Those target keywords you uncovered for your key URLs are great keywords to include in blogs, guest posts, CMS pages like FAQ pages, and other content marketing efforts.
In fact, one good blog, ranking for one of those keywords, with a link to the target page, can vastly improve the number of impressions and clicks your pages get. Remember, a good blog can get thousands, if not tens of thousands of views per year, and in some cases even more.
So, if you can, in any way, budget time to run content marketing efforts, strongly consider doing so.
To come up with ideas for what to publish, reflect on questions customers have asked you. For startups that might not have a lot of history, check out your competitors’ blogs and CMS pages, and see what questions they’re answering in them.
Compile all of the information from two or three pages that are ranking well on your competitors websites, and then organize them in your own blog or on one of your own CMS pages. This is called skyscraping and it is an effective tactic to summarize a lot of helpful information in one place that online shoppers can easily find.
It can also increase your website’s chances of ranking for relevant and competitive search queries, even if it is new.
After all the dust has settled and you’ve done the hard work, you’ll want to know if it’s working or not, won’t you?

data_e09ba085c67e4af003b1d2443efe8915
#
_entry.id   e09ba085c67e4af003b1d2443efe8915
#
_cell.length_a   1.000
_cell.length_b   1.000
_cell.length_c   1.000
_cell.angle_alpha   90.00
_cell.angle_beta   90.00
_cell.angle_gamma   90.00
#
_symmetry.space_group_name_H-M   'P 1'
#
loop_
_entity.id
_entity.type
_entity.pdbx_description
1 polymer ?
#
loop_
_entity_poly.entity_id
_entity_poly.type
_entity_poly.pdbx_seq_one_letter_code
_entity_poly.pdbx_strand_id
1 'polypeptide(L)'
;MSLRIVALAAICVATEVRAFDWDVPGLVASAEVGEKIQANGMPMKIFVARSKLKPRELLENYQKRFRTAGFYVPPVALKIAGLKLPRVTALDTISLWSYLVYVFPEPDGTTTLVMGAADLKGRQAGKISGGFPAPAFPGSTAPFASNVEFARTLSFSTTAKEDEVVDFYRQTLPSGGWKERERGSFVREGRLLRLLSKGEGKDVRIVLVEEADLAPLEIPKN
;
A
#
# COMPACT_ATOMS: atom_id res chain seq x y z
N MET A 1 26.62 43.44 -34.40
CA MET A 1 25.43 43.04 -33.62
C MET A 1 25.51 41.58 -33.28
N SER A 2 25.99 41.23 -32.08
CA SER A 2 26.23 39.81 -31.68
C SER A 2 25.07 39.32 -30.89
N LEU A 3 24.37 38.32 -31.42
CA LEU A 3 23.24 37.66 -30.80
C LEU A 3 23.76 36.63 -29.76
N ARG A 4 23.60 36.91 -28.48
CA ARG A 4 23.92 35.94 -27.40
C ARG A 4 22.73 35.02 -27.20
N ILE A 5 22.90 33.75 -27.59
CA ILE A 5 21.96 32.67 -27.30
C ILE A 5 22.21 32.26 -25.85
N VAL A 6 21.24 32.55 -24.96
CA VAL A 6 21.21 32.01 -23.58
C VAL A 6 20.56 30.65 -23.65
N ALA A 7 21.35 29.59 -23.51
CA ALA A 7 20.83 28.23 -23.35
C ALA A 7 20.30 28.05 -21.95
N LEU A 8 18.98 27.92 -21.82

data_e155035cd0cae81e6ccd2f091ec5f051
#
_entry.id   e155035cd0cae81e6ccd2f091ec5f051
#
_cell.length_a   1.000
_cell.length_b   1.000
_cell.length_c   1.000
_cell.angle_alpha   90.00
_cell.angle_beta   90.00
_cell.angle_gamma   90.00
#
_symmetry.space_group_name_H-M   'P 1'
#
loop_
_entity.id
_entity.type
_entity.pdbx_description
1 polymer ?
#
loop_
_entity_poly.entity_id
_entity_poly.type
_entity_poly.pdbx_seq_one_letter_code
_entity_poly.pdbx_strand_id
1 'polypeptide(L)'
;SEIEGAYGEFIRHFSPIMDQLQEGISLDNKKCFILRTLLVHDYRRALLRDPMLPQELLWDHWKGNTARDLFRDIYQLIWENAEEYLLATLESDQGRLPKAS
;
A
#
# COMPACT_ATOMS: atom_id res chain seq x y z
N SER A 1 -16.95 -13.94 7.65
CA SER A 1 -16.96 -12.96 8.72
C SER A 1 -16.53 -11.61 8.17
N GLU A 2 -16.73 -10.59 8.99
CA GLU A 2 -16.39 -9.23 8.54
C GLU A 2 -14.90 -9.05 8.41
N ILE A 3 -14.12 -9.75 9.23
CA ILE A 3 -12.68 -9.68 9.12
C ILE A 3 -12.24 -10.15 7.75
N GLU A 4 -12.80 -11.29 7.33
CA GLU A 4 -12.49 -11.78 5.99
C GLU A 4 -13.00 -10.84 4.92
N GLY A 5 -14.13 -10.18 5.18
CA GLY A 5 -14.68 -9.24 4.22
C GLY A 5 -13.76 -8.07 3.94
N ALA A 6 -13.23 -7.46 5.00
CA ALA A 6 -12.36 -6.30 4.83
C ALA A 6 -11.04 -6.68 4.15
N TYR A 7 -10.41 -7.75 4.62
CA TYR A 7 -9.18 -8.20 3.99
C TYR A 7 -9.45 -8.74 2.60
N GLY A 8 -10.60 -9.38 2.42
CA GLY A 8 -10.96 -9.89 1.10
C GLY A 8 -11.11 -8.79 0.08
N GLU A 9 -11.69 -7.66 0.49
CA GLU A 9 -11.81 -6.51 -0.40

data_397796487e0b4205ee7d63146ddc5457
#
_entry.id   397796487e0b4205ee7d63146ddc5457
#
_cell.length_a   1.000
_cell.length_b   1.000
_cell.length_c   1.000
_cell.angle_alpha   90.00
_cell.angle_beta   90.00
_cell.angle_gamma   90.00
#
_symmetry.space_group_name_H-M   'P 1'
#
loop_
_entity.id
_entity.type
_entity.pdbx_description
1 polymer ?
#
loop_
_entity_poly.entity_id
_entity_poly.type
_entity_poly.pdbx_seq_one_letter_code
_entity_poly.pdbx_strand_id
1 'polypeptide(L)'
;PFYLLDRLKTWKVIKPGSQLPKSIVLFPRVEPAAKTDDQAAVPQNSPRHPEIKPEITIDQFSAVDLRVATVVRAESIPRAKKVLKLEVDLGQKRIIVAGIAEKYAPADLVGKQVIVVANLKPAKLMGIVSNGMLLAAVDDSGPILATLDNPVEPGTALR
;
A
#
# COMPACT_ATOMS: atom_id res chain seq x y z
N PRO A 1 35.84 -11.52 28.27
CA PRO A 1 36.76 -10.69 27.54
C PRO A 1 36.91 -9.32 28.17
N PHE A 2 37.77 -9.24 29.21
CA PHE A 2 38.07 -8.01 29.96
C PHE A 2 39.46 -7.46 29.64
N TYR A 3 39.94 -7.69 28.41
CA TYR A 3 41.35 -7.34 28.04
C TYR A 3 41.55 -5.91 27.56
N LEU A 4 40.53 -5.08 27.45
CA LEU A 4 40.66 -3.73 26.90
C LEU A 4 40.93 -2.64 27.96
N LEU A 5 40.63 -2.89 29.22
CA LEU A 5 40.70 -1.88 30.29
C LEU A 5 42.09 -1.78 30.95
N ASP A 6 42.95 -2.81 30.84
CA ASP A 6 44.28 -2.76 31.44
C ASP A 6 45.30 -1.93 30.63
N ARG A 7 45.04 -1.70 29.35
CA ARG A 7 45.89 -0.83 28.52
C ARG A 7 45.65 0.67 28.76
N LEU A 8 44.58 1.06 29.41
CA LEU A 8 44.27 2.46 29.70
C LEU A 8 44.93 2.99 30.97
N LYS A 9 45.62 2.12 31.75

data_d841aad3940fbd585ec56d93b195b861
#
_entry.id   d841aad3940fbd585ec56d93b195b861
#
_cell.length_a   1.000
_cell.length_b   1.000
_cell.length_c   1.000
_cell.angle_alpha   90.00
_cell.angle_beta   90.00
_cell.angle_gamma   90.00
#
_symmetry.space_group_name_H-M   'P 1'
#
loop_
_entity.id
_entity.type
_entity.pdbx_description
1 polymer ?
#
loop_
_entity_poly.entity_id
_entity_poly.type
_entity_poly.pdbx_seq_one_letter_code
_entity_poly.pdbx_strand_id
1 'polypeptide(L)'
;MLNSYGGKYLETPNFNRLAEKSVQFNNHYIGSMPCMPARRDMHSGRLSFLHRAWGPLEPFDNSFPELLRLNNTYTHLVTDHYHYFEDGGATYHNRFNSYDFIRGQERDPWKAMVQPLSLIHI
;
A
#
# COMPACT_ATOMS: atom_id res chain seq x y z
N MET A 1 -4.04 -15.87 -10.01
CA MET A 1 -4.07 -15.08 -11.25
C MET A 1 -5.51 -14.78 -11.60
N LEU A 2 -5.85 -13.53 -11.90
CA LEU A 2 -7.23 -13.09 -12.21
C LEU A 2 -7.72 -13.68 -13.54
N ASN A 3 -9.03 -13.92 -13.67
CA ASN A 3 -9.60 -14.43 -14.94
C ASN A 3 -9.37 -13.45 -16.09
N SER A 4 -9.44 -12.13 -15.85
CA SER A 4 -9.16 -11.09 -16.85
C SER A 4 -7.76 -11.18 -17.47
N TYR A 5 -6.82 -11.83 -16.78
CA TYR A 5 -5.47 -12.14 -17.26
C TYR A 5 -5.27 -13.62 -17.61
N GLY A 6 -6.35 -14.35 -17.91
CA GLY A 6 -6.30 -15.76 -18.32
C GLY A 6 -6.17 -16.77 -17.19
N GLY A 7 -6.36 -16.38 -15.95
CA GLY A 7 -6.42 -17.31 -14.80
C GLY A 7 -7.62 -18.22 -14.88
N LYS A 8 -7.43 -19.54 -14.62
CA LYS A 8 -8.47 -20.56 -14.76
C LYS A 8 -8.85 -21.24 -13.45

There are lots of tools that eCommerce SEO experts use, and there are two free ones that you can use, which are among the most helpful of all: Google Search Console and Google Analytics.
Configure your website so you can set up your account with both of these, and watch closely to see how your campaigns are performing.
Google Analytics is the best tool for monitoring traffic, sessions, time on page, pages per session, and for seeing what actions users took when they actually got to your page.
You can also use Google Analytics to see how many users bounced, as well as how many users converted, how much they bought, and how much each page produced.
As for Google Search Console, this is the tool to use to see how many impressions each page gets (useful to see which impressions your pages are getting clicks for as well as those that aren’t producing any) as well as clicks.
You can also use Google Search Console to see click-through rate, average position, and to sweep your website for links to each page. Through it, you can see which websites eventually send you referral traffic, and you can also disavow toxic backlinks that might be hurting your website.
Give your efforts a good six months and you should start to see increases in impressions, clicks, time on page, and if you’ve done good keyword research, conversions and sales.
Baby Steps in SEO for Startups: Start with a Free SEO Audit
SEO for startups will help your website rank higher in the search results and will help bring you more potential customers over the long term.
But it can be hard to start out, especially if you don’t know where or you’ve never developed a marketing strategy before.
One viable step that won’t cost you anything, at least if you already have a website built, is to get a free SEO audit.
One of these will show you how your competitors are performing and what specific opportunities there are for you to pursue with respect to search engine optimization.
Consider taking this as a first step toward SEO for startups if you don’t know where to start, then set the wheels in motion. It’s a lot of work, but you can do it.